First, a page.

i don't like this sentence

July 8, 2017

https://www.duolingo.com/profile/Pieddings

I also thought Seine could be formal "Your".

February 15, 2014

https://www.duolingo.com/profile/jesickaa

Formal "your" is Ihr/Ihre (both for singular your, and plural your). http://blogs.transparent.com/german/mein-dein-sein-ihr-etc-german-possessive-pronouns-in-the-nominative-case/. Seine can only mean His/its [feminine noun]

April 5, 2014

https://www.duolingo.com/profile/Grietinietis

No, Sein also means very formal You, for example, when you are talking to the teacher or somebody that is only one person but you respect him/her - you say Sein, when you are talking to your 3 friends - you say Ihr.

July 9, 2015

https://www.duolingo.com/profile/mazeido

No you don't. To formally address someone you would use "Sie"

November 18, 2015

https://www.duolingo.com/profile/Grietinietis

Can somebody tell me why "Seine Frau" we have to translate as "his wife" if wife is "Ehefrau"?

July 9, 2015

https://www.duolingo.com/profile/Maxine968

"His woman" = "wife". I imagine it's only sexist with this rough english translation.

August 14, 2015

https://www.duolingo.com/profile/WasKilledBy

I misread that is Seine Frau trinkt mich.

October 13, 2016

https://www.duolingo.com/profile/Rosshenie

wait i thought "his" is "ihn"???

December 6, 2016

https://www.duolingo.com/profile/abessonov

Why isn't it sein?

May 13, 2017

https://www.duolingo.com/profile/GeoSchribs

Die Frau - seine Frau, das Kind - sein Kind (trinkt Milch), der Hund - sein Hund (trinkt Wasser).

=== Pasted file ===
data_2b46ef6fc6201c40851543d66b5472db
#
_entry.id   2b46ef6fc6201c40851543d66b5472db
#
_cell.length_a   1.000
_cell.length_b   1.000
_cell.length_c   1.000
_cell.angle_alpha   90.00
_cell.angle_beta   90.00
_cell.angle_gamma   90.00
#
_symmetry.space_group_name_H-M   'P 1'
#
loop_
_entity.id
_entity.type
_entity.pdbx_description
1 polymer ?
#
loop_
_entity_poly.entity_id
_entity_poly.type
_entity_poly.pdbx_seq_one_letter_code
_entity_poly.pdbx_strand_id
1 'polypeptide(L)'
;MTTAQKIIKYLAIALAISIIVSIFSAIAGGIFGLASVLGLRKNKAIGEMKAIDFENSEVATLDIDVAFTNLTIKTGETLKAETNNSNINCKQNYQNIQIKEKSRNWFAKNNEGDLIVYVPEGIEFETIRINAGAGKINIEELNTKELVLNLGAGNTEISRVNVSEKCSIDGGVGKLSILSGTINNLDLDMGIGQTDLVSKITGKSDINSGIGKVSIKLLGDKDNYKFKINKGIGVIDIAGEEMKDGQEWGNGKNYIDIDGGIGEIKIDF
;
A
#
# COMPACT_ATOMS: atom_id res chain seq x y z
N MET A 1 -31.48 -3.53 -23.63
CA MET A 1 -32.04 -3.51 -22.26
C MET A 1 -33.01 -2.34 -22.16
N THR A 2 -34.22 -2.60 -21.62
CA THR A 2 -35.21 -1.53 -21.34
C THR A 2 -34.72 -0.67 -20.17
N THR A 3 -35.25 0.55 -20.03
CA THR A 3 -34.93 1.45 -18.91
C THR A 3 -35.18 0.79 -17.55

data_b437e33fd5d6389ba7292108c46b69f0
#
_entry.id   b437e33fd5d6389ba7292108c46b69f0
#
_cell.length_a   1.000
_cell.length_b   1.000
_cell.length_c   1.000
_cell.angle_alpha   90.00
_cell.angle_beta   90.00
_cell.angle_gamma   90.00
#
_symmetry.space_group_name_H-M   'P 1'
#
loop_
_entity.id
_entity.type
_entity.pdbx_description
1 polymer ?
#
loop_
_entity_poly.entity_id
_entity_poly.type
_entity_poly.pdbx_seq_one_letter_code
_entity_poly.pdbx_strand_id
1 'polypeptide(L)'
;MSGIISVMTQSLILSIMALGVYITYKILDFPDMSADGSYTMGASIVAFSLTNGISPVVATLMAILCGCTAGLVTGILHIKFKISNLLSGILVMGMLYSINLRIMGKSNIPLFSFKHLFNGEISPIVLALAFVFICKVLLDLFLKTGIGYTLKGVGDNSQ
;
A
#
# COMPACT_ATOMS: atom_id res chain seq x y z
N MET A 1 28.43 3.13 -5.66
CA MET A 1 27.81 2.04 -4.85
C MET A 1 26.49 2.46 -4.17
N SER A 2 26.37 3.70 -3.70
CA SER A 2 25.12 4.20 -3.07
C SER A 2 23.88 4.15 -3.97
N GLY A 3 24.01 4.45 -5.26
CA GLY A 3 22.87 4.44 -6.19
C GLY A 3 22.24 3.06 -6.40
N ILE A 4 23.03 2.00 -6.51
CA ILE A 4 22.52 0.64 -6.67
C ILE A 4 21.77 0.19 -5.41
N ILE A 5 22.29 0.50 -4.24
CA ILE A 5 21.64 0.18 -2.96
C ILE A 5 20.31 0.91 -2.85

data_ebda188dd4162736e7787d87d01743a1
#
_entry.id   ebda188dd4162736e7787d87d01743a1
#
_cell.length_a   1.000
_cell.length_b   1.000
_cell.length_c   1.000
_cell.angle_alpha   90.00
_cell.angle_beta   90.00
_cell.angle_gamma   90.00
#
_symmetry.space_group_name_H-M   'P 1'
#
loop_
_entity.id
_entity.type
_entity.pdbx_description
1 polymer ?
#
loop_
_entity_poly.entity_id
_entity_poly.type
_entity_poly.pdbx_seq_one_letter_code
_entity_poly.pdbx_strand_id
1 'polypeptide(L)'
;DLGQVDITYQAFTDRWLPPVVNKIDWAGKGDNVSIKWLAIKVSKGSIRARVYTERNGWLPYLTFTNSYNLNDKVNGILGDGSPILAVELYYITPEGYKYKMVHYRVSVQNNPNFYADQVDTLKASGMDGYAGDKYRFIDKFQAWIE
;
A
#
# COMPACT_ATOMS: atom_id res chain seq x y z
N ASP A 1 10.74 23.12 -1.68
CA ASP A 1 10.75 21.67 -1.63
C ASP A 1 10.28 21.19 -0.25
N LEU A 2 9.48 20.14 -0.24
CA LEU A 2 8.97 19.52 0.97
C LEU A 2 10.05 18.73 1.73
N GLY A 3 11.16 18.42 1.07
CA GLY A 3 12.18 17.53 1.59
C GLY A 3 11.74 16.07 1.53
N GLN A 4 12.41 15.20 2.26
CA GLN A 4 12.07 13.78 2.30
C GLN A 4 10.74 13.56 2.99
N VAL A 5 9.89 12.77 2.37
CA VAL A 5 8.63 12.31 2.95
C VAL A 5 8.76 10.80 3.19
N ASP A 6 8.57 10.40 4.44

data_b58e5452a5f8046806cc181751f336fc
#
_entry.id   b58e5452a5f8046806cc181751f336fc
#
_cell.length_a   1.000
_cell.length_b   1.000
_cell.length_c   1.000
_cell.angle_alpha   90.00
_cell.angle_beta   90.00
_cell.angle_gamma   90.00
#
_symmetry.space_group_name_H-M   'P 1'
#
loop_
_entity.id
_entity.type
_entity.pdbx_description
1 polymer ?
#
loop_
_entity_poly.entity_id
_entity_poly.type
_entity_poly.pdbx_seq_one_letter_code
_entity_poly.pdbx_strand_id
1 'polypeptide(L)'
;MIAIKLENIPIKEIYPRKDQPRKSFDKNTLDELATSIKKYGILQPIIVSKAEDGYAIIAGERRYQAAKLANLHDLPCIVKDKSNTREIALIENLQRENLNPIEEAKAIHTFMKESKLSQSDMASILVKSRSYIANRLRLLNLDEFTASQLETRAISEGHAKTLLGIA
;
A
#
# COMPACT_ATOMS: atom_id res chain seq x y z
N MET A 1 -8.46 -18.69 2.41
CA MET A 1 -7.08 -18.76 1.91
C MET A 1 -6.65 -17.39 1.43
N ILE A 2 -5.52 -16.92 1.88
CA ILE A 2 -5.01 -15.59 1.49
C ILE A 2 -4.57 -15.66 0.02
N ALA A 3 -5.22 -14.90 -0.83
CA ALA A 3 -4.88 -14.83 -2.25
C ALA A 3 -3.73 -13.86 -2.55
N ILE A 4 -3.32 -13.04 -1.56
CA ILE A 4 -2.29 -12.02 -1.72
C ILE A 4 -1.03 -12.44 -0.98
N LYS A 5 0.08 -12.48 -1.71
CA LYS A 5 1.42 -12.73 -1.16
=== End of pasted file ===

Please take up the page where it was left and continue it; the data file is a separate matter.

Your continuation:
May 31, 2017

https://www.duolingo.com/profile/JordanBrit3

I keep using 'Seiner' in these questions - where would this word be used?

May 16, 2017

https://www.duolingo.com/profile/GeoSchribs

"Seiner" is used in the genitive case: Die Mutter seiner Frau trinkt Milch. (His wife's mother drinks milk.) And in the dative case: Er gibt die Milch seiner Frau.

May 28, 2017

https://www.duolingo.com/profile/Murdoch20

Seine / deine...... not clear what was said

June 13, 2017

https://www.duolingo.com/profile/NaomiFreem3

Why is "her wife" incorrect?

June 25, 2017

https://www.duolingo.com/profile/King2E4

"Her wife" would be "ihre Frau".

June 26, 2017

https://www.duolingo.com/profile/iris535768

I keep getting this right and its saying im wrong.

July 10, 2017

https://www.duolingo.com/profile/RuthDeeks1

I assume this is the same as Meiner Frau means my wife. All very confusing

October 8, 2017

https://www.duolingo.com/profile/GeoSchribs1

Seine Frau (nominative) trinkt Milch (accusative). Er (nominative) gibt seiner Frau (dative) Milch (accusative). Er (nominative) fragt seine Frau (accusative): "Schmeckt dir (dative) die Milch (nominative)?" (Do you like the milk?) Die Milch (nominative) schmeckt seiner Frau (dative). Or: Die Milch schmeckt ihr (She likes the milk).

October 9, 2017

https://www.duolingo.com/profile/JacquelineB77

what is wrong with drinks milk?????

October 31, 2017

https://www.duolingo.com/profile/mizinamo

"drinks milk" is not a complete sentence -- it's missing a subject (seine Frau in the original, i.e. "his wife").

October 31, 2017

https://www.duolingo.com/profile/ScottBachm

I was given this question, and Milch/Milk was not an option

November 3, 2017

https://www.duolingo.com/profile/Julius_Mldc

What does nutte means?

November 6, 2017

https://www.duolingo.com/profile/mizinamo

whore, prostitute. It's not a polite word.

November 6, 2017

https://www.duolingo.com/profile/JSavageIII

Sounds like "deine Frau"... DL's terrible voice synth strikes again!

August 12, 2018

https://www.duolingo.com/profile/MattAllen14

Filthy

January 10, 2019

https://www.duolingo.com/profile/ronanmuldowney

Does anybody have a table with all the cases for possessive pronouns?

March 9, 2019

https://www.duolingo.com/profile/lotr522808

I assume e at the end of most words is feminine?

May 9, 2019

https://www.duolingo.com/profile/mizinamo

I assume e at the end of most words is feminine?

Often, yes, but not always (e.g. der Käse, das Gebirge).